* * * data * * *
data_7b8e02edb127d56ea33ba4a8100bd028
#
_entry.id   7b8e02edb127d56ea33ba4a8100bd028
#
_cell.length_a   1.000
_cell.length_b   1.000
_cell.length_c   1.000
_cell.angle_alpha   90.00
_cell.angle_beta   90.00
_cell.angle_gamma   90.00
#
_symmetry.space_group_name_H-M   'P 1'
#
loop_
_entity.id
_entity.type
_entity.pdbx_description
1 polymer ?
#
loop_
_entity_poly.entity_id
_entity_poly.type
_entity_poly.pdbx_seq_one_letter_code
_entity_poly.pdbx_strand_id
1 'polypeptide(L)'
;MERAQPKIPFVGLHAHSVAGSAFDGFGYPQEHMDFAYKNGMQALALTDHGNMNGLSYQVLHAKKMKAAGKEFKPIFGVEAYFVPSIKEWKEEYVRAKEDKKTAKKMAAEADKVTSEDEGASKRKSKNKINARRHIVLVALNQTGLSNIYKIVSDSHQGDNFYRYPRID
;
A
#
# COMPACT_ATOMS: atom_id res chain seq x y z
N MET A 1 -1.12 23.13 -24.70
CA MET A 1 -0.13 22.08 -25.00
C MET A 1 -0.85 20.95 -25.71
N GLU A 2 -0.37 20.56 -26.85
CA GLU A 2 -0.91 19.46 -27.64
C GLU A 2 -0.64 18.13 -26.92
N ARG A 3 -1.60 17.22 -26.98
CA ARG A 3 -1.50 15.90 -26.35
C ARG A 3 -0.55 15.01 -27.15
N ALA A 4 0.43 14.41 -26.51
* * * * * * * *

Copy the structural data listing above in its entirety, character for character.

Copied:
data_7b8e02edb127d56ea33ba4a8100bd028
#
_entry.id   7b8e02edb127d56ea33ba4a8100bd028
#
_cell.length_a   1.000
_cell.length_b   1.000
_cell.length_c   1.000
_cell.angle_alpha   90.00
_cell.angle_beta   90.00
_cell.angle_gamma   90.00
#
_symmetry.space_group_name_H-M   'P 1'
#
loop_
_entity.id
_entity.type
_entity.pdbx_description
1 polymer ?
#
loop_
_entity_poly.entity_id
_entity_poly.type
_entity_poly.pdbx_seq_one_letter_code
_entity_poly.pdbx_strand_id
1 'polypeptide(L)'
;MERAQPKIPFVGLHAHSVAGSAFDGFGYPQEHMDFAYKNGMQALALTDHGNMNGLSYQVLHAKKMKAAGKEFKPIFGVEAYFVPSIKEWKEEYVRAKEDKKTAKKMAAEADKVTSEDEGASKRKSKNKINARRHIVLVALNQTGLSNIYKIVSDSHQGDNFYRYPRID
;
A
#
# COMPACT_ATOMS: atom_id res chain seq x y z
N MET A 1 -1.12 23.13 -24.70
CA MET A 1 -0.13 22.08 -25.00
C MET A 1 -0.85 20.95 -25.71
N GLU A 2 -0.37 20.56 -26.85
CA GLU A 2 -0.91 19.46 -27.64
C GLU A 2 -0.64 18.13 -26.92
N ARG A 3 -1.60 17.22 -26.98
CA ARG A 3 -1.50 15.90 -26.35
C ARG A 3 -0.55 15.01 -27.15
N ALA A 4 0.43 14.41 -26.51